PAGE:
Original languageEnglish (US)
Pages (from-to)258-263
Number of pages6
JournalJournal of Allergy and Clinical Immunology
Volume98
Issue number2
StatePublished - 1996
Externally publishedYes

Fingerprint

Acaridae
Dermatophagoides pteronyssinus
Mites
Allergens
Immunoglobulin E
Hospital Emergency Service
Bronchial Spasm
Emergency Treatment
Asthma
Dust
Alternaria
Dermatophagoides farinae antigen f 1

Keywords

  • Acute asthma
  • Dermatophagoides pteronyssinus
  • emergency department
  • IgE
  • storage mites

ASJC Scopus subject areas

  • Immunology and Allergy
  • Immunology

Cite this

Allergen-specific IgE levels and mite allergen exposure in children with acute asthma first seen in an emergency department and in nonasthmatic control subjects. / Nelson, Robert; DiNicolo, Roberto; Fernández-Caldas, Enrique; Seleznick, Mitchell J.; Lockey, Richard F.; Good, Robert A.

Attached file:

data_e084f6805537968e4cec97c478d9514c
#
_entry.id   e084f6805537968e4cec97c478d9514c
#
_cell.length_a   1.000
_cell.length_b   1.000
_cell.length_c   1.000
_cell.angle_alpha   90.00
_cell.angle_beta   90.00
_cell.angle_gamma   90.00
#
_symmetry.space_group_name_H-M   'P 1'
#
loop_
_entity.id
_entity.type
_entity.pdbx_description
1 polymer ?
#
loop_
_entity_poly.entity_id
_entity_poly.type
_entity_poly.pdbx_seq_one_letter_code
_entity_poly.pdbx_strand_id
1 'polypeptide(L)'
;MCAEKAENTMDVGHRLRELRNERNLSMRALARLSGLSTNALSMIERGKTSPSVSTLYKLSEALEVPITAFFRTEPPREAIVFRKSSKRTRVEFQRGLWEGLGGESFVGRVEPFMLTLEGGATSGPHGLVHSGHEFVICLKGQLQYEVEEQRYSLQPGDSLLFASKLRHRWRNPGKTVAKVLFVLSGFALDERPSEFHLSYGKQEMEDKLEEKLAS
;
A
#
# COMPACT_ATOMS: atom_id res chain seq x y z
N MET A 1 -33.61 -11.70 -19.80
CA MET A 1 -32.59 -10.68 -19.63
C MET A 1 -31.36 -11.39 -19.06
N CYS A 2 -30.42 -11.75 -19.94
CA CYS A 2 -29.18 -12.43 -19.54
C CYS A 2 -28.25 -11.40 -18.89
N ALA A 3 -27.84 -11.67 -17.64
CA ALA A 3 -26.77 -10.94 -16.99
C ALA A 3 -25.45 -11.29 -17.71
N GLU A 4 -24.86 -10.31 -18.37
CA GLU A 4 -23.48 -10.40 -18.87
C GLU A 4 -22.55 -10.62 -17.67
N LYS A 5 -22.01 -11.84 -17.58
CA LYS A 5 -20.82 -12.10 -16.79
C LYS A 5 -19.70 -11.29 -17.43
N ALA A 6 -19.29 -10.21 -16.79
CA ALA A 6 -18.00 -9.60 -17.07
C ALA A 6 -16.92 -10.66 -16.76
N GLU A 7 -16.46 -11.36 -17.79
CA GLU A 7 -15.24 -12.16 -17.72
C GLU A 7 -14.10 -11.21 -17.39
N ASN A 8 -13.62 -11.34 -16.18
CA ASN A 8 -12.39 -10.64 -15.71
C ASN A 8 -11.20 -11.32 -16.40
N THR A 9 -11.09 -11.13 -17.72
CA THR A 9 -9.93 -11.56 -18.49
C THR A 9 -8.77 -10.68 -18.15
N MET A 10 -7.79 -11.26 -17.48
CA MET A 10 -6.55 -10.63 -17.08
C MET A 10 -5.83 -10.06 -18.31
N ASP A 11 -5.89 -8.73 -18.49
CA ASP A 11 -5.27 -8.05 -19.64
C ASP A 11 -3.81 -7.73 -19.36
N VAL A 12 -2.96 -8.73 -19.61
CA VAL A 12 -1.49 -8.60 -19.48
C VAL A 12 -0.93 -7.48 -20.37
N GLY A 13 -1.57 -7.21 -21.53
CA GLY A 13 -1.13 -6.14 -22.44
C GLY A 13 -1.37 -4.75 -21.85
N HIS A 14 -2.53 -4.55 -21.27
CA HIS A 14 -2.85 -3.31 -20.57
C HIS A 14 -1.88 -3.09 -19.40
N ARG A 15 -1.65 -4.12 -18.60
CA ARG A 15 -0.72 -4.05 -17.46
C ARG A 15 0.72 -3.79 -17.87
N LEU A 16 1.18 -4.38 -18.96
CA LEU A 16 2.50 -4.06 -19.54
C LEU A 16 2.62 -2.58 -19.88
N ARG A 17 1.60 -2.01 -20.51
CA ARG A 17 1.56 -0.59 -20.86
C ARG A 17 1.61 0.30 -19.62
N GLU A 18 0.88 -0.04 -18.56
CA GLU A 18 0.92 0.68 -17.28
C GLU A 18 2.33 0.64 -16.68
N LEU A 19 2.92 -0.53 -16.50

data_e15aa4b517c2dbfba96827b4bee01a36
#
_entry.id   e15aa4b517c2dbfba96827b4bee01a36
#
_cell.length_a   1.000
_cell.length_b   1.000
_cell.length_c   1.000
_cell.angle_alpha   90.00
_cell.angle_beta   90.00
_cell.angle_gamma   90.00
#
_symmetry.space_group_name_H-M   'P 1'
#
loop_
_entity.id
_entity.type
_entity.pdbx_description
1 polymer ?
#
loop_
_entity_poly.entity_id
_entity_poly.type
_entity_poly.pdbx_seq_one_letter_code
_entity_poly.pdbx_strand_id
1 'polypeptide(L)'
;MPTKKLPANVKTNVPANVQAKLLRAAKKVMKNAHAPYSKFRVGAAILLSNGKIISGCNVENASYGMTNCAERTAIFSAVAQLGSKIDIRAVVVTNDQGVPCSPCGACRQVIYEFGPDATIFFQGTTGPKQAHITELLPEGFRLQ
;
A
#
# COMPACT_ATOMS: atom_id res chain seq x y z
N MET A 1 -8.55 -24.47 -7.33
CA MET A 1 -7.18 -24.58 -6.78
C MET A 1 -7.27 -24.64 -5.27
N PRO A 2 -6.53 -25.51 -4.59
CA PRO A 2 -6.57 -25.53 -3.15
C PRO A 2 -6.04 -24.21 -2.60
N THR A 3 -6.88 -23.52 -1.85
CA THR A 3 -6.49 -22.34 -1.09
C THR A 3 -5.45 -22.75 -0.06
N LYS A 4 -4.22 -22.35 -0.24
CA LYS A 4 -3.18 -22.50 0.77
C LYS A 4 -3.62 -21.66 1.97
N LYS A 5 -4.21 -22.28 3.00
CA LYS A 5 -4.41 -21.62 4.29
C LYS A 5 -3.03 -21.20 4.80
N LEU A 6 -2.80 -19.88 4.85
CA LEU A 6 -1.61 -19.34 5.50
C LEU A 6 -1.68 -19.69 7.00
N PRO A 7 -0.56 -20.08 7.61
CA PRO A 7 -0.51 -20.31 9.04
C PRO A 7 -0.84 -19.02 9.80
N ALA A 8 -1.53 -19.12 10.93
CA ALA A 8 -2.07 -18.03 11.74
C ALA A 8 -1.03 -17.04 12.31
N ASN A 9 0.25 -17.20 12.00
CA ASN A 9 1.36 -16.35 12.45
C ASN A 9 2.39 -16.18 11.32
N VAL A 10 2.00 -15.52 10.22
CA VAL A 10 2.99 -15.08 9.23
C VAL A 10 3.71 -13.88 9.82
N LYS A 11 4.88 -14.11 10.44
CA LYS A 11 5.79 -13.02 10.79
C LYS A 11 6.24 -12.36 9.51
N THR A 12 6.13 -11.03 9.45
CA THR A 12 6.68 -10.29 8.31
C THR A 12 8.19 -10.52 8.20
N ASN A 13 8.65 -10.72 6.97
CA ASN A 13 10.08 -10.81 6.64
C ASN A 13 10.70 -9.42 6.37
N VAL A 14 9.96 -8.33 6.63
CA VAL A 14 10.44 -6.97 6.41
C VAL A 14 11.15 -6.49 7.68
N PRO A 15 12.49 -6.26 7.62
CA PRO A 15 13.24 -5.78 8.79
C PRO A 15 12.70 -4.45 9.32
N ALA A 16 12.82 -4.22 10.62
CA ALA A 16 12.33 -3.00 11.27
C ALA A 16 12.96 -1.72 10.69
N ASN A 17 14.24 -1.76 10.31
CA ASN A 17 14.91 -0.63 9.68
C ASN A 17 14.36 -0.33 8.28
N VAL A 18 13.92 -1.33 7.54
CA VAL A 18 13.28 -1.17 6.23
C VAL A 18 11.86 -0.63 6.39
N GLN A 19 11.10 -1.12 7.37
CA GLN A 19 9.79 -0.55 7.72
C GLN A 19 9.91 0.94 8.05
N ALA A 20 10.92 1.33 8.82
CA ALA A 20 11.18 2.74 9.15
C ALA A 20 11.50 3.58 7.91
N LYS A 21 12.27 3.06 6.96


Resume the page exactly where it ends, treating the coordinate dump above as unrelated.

In: Journal of Allergy and Clinical Immunology, Vol. 98, No. 2, 1996, p. 258-263.

Research output: Contribution to journalArticle

Nelson, Robert ; DiNicolo, Roberto ; Fernández-Caldas, Enrique ; Seleznick, Mitchell J. ; Lockey, Richard F. ; Good, Robert A. / Allergen-specific IgE levels and mite allergen exposure in children with acute asthma first seen in an emergency department and in nonasthmatic control subjects. In: Journal of Allergy and Clinical Immunology. 1996 ; Vol. 98, No. 2. pp. 258-263.